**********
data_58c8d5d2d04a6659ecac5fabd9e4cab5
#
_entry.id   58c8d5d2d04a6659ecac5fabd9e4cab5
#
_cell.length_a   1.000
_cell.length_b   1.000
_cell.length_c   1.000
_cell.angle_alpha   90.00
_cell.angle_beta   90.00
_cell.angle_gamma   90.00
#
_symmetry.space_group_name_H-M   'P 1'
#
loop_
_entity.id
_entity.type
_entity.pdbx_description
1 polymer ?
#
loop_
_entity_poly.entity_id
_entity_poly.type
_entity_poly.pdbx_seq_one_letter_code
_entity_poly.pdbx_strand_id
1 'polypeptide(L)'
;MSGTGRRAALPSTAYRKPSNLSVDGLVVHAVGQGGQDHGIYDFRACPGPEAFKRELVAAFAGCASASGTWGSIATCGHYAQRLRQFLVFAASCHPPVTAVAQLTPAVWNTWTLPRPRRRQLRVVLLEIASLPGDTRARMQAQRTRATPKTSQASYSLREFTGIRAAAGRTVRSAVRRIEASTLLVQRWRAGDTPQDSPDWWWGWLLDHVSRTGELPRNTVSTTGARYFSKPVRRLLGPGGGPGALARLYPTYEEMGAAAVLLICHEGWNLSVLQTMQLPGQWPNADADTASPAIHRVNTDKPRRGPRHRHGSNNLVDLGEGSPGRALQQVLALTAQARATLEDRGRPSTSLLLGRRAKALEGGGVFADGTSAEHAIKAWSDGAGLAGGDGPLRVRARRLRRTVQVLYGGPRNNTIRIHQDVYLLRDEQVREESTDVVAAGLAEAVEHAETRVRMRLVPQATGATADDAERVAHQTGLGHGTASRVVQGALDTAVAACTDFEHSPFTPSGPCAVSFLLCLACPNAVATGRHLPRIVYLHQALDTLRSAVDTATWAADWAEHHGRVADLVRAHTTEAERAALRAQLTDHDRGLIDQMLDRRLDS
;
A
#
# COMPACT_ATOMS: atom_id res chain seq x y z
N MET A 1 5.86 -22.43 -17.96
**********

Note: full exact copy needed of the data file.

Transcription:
data_58c8d5d2d04a6659ecac5fabd9e4cab5
#
_entry.id   58c8d5d2d04a6659ecac5fabd9e4cab5
#
_cell.length_a   1.000
_cell.length_b   1.000
_cell.length_c   1.000
_cell.angle_alpha   90.00
_cell.angle_beta   90.00
_cell.angle_gamma   90.00
#
_symmetry.space_group_name_H-M   'P 1'
#
loop_
_entity.id
_entity.type
_entity.pdbx_description
1 polymer ?
#
loop_
_entity_poly.entity_id
_entity_poly.type
_entity_poly.pdbx_seq_one_letter_code
_entity_poly.pdbx_strand_id
1 'polypeptide(L)'
;MSGTGRRAALPSTAYRKPSNLSVDGLVVHAVGQGGQDHGIYDFRACPGPEAFKRELVAAFAGCASASGTWGSIATCGHYAQRLRQFLVFAASCHPPVTAVAQLTPAVWNTWTLPRPRRRQLRVVLLEIASLPGDTRARMQAQRTRATPKTSQASYSLREFTGIRAAAGRTVRSAVRRIEASTLLVQRWRAGDTPQDSPDWWWGWLLDHVSRTGELPRNTVSTTGARYFSKPVRRLLGPGGGPGALARLYPTYEEMGAAAVLLICHEGWNLSVLQTMQLPGQWPNADADTASPAIHRVNTDKPRRGPRHRHGSNNLVDLGEGSPGRALQQVLALTAQARATLEDRGRPSTSLLLGRRAKALEGGGVFADGTSAEHAIKAWSDGAGLAGGDGPLRVRARRLRRTVQVLYGGPRNNTIRIHQDVYLLRDEQVREESTDVVAAGLAEAVEHAETRVRMRLVPQATGATADDAERVAHQTGLGHGTASRVVQGALDTAVAACTDFEHSPFTPSGPCAVSFLLCLACPNAVATGRHLPRIVYLHQALDTLRSAVDTATWAADWAEHHGRVADLVRAHTTEAERAALRAQLTDHDRGLIDQMLDRRLDS
;
A
#
# COMPACT_ATOMS: atom_id res chain seq x y z
N MET A 1 5.86 -22.43 -17.96